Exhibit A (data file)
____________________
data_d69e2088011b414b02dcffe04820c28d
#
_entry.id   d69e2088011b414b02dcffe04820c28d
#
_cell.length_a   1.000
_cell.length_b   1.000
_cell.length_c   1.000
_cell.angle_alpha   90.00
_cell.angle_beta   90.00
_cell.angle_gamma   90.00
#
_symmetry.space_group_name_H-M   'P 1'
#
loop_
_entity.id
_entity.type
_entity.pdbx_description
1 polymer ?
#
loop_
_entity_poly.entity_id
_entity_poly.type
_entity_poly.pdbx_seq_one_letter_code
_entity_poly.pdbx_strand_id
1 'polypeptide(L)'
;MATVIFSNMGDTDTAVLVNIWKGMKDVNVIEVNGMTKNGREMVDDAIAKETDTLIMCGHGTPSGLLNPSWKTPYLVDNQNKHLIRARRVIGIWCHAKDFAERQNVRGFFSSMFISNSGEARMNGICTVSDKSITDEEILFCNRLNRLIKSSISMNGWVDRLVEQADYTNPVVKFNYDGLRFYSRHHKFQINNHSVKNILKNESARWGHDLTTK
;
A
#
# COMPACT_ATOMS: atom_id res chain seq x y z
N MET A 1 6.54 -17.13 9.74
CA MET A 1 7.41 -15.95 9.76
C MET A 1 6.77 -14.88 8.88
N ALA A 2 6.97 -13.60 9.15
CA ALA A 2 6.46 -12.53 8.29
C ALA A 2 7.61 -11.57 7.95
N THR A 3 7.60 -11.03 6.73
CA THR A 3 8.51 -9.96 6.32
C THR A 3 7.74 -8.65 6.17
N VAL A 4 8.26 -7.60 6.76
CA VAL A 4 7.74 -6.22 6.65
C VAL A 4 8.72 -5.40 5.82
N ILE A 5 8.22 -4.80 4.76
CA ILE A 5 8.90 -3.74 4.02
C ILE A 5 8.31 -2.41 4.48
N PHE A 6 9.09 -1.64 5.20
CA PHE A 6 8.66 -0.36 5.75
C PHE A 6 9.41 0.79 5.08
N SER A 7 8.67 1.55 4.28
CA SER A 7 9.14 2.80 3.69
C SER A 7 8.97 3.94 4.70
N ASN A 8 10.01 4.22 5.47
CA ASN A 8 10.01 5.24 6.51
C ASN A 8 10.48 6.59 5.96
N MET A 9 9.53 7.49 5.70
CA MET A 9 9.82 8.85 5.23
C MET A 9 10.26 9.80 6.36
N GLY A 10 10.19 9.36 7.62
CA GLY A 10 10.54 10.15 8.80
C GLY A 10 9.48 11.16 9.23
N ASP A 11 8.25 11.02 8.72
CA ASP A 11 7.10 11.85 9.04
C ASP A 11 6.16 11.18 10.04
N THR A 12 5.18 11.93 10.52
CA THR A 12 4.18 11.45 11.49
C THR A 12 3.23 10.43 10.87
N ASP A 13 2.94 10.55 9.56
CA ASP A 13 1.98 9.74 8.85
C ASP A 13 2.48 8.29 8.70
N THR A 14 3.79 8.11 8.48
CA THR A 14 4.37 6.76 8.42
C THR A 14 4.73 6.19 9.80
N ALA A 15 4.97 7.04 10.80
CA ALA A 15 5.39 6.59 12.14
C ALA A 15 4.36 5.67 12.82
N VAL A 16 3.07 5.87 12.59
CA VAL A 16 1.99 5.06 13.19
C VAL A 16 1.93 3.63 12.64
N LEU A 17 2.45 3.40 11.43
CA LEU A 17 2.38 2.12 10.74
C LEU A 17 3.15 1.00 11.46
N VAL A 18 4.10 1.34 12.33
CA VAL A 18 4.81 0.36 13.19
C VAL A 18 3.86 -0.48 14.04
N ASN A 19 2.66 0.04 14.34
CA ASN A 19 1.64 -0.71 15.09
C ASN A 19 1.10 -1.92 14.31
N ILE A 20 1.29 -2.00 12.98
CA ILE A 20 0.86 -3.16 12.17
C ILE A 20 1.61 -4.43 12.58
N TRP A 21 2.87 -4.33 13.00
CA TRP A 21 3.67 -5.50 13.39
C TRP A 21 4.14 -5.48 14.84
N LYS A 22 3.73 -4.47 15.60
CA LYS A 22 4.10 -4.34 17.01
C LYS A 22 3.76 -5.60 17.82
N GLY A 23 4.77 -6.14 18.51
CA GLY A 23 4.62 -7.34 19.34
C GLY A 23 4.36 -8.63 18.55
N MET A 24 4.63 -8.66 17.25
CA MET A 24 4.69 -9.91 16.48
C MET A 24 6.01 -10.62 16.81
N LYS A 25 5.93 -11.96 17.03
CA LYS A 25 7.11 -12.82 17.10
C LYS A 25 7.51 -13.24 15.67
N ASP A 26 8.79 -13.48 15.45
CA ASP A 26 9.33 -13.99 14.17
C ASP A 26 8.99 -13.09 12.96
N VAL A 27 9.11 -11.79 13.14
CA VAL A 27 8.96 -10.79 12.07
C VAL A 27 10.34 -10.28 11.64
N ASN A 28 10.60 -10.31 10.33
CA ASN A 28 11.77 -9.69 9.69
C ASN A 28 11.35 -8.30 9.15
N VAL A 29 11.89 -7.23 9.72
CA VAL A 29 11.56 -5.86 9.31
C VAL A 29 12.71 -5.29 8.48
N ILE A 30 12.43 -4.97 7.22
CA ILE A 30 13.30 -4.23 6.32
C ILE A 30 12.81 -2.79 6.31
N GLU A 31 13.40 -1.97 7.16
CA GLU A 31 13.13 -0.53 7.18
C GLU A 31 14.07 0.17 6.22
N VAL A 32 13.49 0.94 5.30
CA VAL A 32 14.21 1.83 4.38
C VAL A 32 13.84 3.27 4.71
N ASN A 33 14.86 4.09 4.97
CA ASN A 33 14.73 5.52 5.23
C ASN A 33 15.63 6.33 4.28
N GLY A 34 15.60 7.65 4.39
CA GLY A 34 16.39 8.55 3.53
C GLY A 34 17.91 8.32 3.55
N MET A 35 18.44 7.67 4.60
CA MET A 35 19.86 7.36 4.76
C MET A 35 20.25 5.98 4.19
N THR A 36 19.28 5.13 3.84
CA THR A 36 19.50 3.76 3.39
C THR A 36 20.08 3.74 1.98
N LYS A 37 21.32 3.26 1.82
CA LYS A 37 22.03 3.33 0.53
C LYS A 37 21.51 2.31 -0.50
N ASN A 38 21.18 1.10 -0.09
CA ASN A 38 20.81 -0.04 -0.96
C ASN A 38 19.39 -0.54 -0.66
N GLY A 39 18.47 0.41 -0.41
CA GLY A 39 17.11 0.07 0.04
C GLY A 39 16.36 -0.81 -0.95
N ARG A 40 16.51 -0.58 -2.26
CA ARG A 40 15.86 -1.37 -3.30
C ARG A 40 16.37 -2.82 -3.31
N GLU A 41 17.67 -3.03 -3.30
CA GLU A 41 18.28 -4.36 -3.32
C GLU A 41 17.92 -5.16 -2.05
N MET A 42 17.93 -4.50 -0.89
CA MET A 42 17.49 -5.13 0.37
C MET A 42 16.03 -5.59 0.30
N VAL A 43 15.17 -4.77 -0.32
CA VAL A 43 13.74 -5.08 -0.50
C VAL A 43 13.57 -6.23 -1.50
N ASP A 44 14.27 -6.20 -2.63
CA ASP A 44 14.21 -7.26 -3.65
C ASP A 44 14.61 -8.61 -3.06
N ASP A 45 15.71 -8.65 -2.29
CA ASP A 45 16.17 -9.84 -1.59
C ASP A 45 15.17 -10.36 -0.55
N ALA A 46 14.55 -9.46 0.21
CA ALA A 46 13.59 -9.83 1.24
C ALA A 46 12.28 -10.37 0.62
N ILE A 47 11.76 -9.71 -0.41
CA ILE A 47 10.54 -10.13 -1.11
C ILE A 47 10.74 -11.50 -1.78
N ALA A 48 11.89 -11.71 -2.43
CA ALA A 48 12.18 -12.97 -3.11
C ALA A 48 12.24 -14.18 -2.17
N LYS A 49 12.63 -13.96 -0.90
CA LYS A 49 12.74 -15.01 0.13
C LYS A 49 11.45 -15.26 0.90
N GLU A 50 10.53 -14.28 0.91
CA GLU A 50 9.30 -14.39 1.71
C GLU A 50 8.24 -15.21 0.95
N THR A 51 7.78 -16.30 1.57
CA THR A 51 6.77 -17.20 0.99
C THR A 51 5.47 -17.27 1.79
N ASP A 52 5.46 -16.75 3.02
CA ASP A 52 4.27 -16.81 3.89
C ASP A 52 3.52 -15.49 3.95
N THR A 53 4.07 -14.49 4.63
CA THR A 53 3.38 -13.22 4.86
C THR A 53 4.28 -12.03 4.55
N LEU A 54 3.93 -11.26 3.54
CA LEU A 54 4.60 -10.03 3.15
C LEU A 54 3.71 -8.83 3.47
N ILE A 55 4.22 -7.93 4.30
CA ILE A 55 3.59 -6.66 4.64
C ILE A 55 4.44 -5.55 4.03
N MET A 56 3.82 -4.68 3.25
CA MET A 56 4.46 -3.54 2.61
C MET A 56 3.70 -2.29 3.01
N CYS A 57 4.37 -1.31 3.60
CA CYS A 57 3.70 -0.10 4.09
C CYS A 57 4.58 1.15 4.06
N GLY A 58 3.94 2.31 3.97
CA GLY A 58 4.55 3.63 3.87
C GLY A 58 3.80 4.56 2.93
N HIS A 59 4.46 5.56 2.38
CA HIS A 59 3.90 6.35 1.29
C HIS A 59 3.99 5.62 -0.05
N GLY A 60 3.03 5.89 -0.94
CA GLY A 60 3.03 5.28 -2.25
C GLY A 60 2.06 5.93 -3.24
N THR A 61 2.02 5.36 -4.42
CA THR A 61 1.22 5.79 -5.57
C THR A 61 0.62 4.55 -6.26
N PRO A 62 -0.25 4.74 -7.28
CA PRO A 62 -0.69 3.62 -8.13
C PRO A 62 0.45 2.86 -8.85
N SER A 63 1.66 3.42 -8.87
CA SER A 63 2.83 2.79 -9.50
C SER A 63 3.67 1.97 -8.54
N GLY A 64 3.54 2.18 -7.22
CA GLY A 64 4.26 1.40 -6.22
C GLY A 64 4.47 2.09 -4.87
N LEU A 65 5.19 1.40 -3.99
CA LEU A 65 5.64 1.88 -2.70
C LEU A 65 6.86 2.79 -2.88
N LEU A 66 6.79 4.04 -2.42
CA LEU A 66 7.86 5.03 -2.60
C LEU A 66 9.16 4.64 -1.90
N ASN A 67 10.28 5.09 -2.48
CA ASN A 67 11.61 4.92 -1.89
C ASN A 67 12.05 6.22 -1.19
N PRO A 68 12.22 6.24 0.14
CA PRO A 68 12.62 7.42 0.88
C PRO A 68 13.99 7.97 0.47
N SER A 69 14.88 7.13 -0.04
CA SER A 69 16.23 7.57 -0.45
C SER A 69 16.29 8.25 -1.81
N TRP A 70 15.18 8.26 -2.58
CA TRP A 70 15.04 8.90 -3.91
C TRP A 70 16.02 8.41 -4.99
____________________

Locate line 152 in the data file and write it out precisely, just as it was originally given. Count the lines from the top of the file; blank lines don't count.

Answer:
CA GLU A 41 18.28 -4.36 -3.32